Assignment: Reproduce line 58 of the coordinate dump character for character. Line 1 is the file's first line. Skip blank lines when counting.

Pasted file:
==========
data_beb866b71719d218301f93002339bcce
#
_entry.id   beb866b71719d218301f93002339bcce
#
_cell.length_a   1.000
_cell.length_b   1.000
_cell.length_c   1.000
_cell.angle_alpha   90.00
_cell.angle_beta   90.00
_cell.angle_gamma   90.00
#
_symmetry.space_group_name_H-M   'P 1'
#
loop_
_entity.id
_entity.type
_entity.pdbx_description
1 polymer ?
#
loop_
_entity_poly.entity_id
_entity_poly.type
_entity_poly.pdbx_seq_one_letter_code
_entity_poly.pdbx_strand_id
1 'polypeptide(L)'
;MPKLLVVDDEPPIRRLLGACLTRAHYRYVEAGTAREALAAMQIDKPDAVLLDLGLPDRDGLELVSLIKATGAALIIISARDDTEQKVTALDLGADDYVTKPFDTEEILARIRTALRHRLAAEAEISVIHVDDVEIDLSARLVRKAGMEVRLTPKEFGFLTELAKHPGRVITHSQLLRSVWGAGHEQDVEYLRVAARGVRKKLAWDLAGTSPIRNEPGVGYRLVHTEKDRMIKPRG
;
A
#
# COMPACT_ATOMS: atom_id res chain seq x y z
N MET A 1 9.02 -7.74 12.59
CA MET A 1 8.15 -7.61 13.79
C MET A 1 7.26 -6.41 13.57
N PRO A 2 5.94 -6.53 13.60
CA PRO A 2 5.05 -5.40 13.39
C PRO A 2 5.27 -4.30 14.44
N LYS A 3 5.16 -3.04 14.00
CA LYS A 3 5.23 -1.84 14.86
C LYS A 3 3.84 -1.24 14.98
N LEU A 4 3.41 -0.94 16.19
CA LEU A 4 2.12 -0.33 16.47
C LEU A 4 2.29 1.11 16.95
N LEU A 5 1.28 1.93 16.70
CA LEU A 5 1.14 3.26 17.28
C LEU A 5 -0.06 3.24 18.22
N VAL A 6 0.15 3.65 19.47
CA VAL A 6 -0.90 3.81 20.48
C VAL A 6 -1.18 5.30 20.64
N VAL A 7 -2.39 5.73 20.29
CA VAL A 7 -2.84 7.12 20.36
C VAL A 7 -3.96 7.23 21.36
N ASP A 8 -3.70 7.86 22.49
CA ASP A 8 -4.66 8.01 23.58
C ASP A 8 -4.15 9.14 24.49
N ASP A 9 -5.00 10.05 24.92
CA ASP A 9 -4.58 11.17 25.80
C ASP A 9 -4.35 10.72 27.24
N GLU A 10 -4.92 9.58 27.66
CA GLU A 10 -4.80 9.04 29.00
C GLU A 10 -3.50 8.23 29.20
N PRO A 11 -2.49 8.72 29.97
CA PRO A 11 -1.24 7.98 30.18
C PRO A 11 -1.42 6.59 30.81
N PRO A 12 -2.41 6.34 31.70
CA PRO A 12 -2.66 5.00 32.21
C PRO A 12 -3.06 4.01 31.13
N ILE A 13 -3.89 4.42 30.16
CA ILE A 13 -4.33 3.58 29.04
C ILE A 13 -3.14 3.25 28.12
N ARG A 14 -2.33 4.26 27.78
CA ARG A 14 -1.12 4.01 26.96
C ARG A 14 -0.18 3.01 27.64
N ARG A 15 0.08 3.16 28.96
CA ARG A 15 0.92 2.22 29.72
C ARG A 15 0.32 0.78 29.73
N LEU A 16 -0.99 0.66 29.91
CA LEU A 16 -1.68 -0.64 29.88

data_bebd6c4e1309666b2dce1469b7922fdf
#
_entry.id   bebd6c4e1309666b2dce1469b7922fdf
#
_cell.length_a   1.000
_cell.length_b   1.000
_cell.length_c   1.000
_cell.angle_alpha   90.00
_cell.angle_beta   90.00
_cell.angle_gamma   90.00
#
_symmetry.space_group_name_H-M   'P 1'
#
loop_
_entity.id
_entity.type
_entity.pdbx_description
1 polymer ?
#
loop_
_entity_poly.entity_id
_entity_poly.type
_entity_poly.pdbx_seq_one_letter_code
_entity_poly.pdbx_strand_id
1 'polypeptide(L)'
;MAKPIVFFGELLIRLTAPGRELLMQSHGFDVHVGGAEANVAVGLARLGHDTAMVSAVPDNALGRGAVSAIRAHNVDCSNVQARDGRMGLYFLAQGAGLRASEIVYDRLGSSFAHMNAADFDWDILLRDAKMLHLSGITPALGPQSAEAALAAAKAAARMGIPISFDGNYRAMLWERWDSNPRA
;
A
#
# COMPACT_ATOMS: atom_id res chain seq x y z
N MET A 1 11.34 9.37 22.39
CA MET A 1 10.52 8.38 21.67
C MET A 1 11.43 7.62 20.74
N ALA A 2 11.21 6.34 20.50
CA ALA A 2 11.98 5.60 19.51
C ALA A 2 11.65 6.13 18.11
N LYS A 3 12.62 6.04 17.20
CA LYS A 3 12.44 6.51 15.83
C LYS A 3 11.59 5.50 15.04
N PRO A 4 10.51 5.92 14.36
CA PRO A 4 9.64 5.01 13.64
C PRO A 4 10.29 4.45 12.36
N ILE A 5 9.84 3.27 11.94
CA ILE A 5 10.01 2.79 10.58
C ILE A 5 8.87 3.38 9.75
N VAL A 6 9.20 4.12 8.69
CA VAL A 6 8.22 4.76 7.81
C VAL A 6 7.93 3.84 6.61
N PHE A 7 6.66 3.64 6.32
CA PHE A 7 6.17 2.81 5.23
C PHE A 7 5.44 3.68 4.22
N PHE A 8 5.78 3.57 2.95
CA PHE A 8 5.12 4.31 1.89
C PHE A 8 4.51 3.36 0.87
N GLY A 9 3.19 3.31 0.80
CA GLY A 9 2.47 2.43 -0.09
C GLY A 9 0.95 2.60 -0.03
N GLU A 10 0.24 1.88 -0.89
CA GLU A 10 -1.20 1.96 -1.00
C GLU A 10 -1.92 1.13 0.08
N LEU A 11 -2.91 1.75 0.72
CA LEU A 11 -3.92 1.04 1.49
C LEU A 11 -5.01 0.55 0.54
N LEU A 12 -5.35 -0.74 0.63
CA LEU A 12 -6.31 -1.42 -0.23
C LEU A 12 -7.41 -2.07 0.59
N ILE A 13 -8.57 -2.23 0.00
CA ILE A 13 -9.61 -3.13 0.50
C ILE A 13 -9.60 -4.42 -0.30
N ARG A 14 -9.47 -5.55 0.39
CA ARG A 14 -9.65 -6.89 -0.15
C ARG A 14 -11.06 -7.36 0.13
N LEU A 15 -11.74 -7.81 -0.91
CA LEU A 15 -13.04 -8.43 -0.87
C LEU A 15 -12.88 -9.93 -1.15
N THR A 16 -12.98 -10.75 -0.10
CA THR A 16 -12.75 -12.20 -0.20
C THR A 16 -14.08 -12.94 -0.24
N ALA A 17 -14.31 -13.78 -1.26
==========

N GLU A 10 -4.92 9.58 27.66